January 21

“This also we wish, even your perfection.” 2 Cor. 13:9

Seek larger degrees of grace. Let your standard be the loftiest, and your aim the highest. Place no limit to that which God has not limited. Never cease expecting until He ceases giving. If you are satisfied with your present measure of grace, a worse sign you could not have. To be content with being stationary in the divine life places you in a doubtful position. It is an essential property of grace that it grows. It is the immortal seed of God, and must, from its very nature, germinate. If your faith does not increase, your doubts will increase; and if your grace does not strengthen, your fears will strengthen. Fill the measure with pure wheat, as one has said, and there will be no room for chaff. Aim after elevated principles, if you desire elevated practice. Low principles invariably lead to low practice. Watch against that which tends to impair the vigor of your grace. Watch against your besetting sins- your greatest infirmities- your strongest temptations. Beware of your own heart- beware of self-confidence- beware of creature idolatry- beware of the world. Beware, too, of any neglect of the means of grace. God has appointed His channels of conveyance. Beware that you do not despise any one of them. A neglected sanctuary- a forsaken throne of grace- an unread Bible- will soon bring leanness into your soul. God has as much ordained the means of grace, as He has appointed the grace of the means.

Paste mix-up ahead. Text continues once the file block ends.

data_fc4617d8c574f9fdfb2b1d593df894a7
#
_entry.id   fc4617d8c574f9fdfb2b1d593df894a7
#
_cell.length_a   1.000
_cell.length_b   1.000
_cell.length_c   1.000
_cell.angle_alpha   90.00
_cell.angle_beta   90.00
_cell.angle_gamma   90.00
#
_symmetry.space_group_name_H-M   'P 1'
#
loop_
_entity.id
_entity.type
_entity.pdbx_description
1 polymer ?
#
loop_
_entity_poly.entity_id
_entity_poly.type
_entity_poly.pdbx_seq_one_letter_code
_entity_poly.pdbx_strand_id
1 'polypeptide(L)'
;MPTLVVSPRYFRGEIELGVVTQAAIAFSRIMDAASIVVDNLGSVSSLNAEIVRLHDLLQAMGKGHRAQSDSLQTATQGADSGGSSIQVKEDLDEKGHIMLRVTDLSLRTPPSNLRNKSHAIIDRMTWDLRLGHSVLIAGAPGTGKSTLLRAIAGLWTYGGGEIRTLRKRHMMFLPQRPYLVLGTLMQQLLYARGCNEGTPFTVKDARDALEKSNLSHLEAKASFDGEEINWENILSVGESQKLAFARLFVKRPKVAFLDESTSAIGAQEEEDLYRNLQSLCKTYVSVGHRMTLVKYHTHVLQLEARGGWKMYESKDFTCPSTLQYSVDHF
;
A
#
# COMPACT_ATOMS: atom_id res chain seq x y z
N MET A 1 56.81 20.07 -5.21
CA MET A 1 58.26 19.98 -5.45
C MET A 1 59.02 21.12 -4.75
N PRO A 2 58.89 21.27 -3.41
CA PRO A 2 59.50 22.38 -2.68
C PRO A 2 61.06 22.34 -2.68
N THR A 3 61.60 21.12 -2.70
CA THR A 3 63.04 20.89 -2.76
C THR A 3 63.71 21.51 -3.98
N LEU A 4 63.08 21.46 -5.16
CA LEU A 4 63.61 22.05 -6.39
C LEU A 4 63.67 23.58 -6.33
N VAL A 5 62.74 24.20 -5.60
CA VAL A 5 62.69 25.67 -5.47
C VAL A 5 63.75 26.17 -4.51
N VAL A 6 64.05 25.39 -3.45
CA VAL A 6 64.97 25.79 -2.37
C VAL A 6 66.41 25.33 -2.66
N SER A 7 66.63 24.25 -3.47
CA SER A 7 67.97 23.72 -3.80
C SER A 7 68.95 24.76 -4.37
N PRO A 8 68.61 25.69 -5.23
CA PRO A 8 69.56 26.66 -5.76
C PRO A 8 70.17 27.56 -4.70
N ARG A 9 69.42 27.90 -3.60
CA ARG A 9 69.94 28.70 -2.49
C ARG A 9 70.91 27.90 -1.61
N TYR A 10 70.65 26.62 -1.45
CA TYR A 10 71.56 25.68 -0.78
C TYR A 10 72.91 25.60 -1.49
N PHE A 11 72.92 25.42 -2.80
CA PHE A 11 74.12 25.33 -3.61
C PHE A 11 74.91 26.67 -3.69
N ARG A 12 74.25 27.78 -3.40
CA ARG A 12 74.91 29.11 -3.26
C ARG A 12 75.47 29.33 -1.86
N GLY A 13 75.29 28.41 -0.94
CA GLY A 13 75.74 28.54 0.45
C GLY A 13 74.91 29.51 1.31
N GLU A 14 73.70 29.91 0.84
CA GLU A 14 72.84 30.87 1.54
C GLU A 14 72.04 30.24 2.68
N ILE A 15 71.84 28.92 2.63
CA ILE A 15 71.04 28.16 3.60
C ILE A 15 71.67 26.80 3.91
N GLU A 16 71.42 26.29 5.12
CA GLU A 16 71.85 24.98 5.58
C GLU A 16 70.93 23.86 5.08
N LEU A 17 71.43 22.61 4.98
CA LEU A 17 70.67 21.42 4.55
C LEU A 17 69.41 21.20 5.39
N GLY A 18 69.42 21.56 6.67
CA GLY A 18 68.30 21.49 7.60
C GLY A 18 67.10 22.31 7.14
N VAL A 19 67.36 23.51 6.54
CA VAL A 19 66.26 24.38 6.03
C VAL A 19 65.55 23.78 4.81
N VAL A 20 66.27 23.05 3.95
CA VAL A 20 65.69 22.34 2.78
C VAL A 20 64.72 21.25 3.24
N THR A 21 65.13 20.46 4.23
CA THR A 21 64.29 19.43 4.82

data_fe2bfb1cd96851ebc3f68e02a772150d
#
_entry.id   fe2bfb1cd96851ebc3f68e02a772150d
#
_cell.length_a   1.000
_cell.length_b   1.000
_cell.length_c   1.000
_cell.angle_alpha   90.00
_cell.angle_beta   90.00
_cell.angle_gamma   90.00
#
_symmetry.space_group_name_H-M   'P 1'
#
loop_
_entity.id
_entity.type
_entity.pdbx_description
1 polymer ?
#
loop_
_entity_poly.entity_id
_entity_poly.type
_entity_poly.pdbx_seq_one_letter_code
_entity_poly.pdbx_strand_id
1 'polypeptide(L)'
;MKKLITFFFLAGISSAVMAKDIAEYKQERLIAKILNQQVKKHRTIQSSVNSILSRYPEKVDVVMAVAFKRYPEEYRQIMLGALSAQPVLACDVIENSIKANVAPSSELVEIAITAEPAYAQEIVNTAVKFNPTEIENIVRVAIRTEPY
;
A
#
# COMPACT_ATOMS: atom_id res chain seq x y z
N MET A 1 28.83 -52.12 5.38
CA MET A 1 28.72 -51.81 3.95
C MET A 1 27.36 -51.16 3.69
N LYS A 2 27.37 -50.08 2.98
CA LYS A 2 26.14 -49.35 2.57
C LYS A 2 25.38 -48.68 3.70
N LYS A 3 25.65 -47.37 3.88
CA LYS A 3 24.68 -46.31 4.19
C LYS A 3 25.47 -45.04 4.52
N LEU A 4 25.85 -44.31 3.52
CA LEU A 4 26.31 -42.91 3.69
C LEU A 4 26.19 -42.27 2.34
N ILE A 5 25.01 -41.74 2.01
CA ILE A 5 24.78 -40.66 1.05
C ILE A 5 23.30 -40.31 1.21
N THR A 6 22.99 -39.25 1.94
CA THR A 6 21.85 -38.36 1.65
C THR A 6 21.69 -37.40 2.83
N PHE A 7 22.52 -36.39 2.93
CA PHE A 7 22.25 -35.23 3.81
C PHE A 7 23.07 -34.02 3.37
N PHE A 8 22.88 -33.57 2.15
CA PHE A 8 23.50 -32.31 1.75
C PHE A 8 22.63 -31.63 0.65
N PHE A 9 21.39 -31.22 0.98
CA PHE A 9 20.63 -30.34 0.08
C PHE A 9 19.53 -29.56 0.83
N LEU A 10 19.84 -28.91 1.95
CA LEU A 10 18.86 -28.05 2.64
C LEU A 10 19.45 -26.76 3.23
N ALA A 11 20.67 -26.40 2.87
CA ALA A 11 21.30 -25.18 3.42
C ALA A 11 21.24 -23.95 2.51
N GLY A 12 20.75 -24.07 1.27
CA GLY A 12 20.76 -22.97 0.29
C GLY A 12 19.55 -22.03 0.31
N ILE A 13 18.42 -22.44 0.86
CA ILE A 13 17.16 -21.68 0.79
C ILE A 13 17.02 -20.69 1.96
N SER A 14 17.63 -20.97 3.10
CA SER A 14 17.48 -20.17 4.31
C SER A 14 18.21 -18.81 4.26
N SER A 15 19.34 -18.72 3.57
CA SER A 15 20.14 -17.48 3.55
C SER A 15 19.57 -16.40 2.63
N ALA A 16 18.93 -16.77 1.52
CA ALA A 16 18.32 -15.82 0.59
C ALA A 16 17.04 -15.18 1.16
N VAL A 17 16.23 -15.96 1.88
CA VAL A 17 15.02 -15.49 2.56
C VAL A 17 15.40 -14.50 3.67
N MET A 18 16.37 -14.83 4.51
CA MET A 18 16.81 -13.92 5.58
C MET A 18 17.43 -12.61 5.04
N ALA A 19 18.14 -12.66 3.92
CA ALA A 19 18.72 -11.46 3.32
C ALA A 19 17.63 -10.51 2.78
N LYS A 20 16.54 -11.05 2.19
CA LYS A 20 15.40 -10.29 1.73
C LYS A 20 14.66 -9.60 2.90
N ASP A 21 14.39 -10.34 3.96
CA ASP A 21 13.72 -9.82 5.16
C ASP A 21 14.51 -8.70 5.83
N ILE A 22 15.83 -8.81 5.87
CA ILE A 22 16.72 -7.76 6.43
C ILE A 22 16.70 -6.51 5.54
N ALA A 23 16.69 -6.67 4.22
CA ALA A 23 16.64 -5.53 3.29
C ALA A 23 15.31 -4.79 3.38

December 22

“It is a faithful saying: For if we be dead with him, we shall also live with him: if we suffer, we shall also reign with him.” 2 Timothy 2:11, 12